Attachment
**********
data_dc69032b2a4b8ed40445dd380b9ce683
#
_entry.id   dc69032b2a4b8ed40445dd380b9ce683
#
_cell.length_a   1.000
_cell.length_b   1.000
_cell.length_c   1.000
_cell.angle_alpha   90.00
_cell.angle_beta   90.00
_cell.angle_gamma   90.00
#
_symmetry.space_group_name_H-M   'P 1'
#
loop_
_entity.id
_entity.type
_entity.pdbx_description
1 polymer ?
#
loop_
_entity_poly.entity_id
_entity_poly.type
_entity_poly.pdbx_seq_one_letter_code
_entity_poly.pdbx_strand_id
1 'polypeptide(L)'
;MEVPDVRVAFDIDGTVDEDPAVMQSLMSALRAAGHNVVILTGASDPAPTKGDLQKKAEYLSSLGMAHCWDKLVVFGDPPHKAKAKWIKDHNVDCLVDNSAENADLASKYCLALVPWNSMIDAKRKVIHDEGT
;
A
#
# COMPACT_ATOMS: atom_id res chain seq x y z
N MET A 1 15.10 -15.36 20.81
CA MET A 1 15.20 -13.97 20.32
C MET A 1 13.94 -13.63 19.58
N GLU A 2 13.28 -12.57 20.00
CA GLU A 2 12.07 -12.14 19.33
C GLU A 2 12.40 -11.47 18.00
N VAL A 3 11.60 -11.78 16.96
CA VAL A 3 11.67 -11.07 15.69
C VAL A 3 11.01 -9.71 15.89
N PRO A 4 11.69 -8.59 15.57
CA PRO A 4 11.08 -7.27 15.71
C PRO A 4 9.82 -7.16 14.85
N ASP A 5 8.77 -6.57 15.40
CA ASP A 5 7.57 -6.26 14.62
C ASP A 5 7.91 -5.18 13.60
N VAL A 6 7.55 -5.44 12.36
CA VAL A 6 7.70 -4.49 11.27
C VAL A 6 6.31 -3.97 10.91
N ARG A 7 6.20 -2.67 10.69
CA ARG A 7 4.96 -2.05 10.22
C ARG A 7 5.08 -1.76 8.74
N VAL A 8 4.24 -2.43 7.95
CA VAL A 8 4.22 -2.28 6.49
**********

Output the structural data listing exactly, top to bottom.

data_dc69032b2a4b8ed40445dd380b9ce683
#
_entry.id   dc69032b2a4b8ed40445dd380b9ce683
#
_cell.length_a   1.000
_cell.length_b   1.000
_cell.length_c   1.000
_cell.angle_alpha   90.00
_cell.angle_beta   90.00
_cell.angle_gamma   90.00
#
_symmetry.space_group_name_H-M   'P 1'
#
loop_
_entity.id
_entity.type
_entity.pdbx_description
1 polymer ?
#
loop_
_entity_poly.entity_id
_entity_poly.type
_entity_poly.pdbx_seq_one_letter_code
_entity_poly.pdbx_strand_id
1 'polypeptide(L)'
;MEVPDVRVAFDIDGTVDEDPAVMQSLMSALRAAGHNVVILTGASDPAPTKGDLQKKAEYLSSLGMAHCWDKLVVFGDPPHKAKAKWIKDHNVDCLVDNSAENADLASKYCLALVPWNSMIDAKRKVIHDEGT
;
A
#
# COMPACT_ATOMS: atom_id res chain seq x y z
N MET A 1 15.10 -15.36 20.81
CA MET A 1 15.20 -13.97 20.32
C MET A 1 13.94 -13.63 19.58
N GLU A 2 13.28 -12.57 20.00
CA GLU A 2 12.07 -12.14 19.33
C GLU A 2 12.40 -11.47 18.00
N VAL A 3 11.60 -11.78 16.96
CA VAL A 3 11.67 -11.07 15.69
C VAL A 3 11.01 -9.71 15.89
N PRO A 4 11.69 -8.59 15.57
CA PRO A 4 11.08 -7.27 15.71
C PRO A 4 9.82 -7.16 14.85
N ASP A 5 8.77 -6.57 15.40
CA ASP A 5 7.57 -6.26 14.62
C ASP A 5 7.91 -5.18 13.60
N VAL A 6 7.55 -5.44 12.36
CA VAL A 6 7.70 -4.49 11.27
C VAL A 6 6.31 -3.97 10.91
N ARG A 7 6.20 -2.67 10.69
CA ARG A 7 4.96 -2.05 10.22
C ARG A 7 5.08 -1.76 8.74
N VAL A 8 4.24 -2.43 7.95
CA VAL A 8 4.22 -2.28 6.49